Antifibrotics can improve the long-term survival of idiopathic pulmonary fibrosis (IPF) patients after they are discharged from the hospital. However, they do not seem to improve 30-day mortality during or after hospitalization due to respiratory-related admissions. This is according to the findings of a new study by researchers at the Mayo Clinic.

This finding is important because it can guide decision-making on treatment strategies of patients with IPF.

Antifibrotic medications such as nintedanib and pirfenidone can reduce the decline in lung function, hospitalization rate, and mortality in patients with IPF. However, there is little data available on their effect on mortality following hospitalization due to respiratory-related complications.

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In the present study, a team of researchers led by Andrew H. Limper, MD, used data from a large US insurance database to elucidate the effect of antifibrotics on mortality in patients with IPF who were hospitalized between January 1, 2015, and December 31, 2018, due to respiratory-related problems. The researchers evaluated mortality at 30 days and up to 2 years following hospitalization. 

They found that the use of antifibrotics did not have an effect on the use of mechanical ventilation or the need for intensive care treatment during the first admission to the hospital. It also did not have an effect on mortality at 30 days.

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However, if patients survived hospitalization and were discharged, those treated with antifibrotics had reduced mortality (20.1%), compared to those who were not treated (47.8%).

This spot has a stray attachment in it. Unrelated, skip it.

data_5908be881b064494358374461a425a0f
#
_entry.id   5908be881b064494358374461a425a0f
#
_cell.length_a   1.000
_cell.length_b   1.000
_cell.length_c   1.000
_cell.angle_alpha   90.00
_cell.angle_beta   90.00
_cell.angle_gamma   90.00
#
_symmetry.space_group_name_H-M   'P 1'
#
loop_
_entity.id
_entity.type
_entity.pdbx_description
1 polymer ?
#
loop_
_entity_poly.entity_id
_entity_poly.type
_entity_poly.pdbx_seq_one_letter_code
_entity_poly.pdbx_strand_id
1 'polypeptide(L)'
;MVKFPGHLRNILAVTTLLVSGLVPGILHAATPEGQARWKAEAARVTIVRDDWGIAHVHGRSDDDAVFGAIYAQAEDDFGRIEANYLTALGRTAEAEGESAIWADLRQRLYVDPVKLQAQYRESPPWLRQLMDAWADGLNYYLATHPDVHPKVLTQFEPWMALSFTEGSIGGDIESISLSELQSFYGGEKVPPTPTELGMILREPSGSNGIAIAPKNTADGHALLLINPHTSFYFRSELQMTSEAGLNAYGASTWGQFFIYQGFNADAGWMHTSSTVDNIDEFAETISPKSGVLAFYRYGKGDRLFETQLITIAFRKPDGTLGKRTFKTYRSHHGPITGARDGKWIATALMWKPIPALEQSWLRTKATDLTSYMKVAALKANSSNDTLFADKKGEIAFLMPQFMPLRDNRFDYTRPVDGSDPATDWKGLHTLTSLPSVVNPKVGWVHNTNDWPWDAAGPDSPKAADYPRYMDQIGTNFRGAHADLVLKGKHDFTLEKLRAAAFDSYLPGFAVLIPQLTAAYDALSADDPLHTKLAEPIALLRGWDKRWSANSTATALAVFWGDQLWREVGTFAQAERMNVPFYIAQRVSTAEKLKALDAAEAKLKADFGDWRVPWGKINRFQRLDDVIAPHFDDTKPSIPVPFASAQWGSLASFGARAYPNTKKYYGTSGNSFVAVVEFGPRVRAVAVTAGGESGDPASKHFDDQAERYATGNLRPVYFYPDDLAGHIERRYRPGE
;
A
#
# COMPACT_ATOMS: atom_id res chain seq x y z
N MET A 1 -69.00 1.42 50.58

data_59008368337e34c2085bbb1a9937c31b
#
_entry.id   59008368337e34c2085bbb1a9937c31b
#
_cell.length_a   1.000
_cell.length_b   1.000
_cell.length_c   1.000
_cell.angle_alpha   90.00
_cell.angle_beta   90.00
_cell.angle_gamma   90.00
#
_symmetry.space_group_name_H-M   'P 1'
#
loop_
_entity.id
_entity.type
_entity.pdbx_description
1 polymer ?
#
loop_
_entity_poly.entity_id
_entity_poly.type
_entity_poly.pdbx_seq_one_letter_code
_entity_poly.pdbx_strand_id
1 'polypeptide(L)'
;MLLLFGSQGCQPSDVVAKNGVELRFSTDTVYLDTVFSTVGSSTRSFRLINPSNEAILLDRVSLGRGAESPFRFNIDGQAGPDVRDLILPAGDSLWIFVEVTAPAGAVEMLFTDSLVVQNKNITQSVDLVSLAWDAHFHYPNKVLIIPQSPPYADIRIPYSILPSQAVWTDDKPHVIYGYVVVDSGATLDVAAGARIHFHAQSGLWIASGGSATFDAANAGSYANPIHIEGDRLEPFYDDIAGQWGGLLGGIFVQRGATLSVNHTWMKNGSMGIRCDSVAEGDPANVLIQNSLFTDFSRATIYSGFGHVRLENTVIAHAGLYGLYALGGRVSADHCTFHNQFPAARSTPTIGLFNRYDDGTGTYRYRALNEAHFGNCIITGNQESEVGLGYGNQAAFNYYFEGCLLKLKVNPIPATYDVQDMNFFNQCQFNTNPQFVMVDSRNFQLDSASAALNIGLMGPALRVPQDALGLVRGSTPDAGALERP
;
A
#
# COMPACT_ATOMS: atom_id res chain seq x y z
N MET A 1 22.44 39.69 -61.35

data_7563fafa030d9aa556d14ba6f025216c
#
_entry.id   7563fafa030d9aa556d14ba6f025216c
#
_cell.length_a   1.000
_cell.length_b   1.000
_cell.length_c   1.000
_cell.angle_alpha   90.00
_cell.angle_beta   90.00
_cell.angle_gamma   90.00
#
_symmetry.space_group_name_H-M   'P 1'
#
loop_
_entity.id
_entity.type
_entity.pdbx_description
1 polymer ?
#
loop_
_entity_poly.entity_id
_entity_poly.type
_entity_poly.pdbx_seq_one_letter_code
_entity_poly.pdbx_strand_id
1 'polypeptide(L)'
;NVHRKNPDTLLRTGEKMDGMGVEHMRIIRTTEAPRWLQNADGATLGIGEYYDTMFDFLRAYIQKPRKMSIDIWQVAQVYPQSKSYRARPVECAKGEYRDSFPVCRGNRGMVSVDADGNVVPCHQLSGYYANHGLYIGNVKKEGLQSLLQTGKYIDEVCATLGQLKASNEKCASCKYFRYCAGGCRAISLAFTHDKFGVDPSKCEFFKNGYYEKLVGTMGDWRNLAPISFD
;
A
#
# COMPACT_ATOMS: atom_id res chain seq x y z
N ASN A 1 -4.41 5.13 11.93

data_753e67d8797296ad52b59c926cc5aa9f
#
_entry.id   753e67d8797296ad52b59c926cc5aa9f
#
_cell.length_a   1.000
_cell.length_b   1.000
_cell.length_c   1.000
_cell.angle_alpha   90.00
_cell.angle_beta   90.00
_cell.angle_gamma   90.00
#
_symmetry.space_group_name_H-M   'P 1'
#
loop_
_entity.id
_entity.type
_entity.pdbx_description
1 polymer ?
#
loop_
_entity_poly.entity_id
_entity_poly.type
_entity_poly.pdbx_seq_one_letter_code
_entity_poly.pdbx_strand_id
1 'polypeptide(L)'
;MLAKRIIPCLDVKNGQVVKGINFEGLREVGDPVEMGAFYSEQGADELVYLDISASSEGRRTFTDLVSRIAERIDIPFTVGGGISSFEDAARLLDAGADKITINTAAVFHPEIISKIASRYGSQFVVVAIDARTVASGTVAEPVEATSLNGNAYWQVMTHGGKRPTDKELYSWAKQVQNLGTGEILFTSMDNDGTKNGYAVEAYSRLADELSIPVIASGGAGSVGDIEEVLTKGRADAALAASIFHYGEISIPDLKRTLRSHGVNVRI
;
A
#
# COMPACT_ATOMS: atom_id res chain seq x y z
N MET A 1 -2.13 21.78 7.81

“Treatment with antifibrotic medications does not appear to directly improve 30-day mortality during or after respiratory-related hospitalizations,” the researchers wrote. “Post-hospital discharge, however, ongoing antifibrotic treatment was associated with improved long-term survival,” they added.

There is currently no cure for IPF. Antifibrotics like nintedanib and pirfenidone became pharmacological options for the treatment of the disease following their approval by the US Food and Drug Administration (FDA) on October 15, 2014. Research has shown that they both reduce the rate of progression of the disease but may cause adverse effects requiring dosage modifications.


Kelly BT, Thao V, Dempsey TM, et al. Outcomes for hospitalized patients with idiopathic pulmonary fibrosis treated with antifibrotic medications. BMC Pulm Med. 2021;21(1):239. doi:10.1186/s12890-021-01607-2.

Raghu G, Selman M. Nintedanib and pirfenidone. New antifibrotic treatments indicated for idiopathic pulmonary fibrosis offer hopes and raises questions. Am J Respir Crit Care Med. 2015;191(3):252-254. doi:10.1164/rccm.201411-2044ED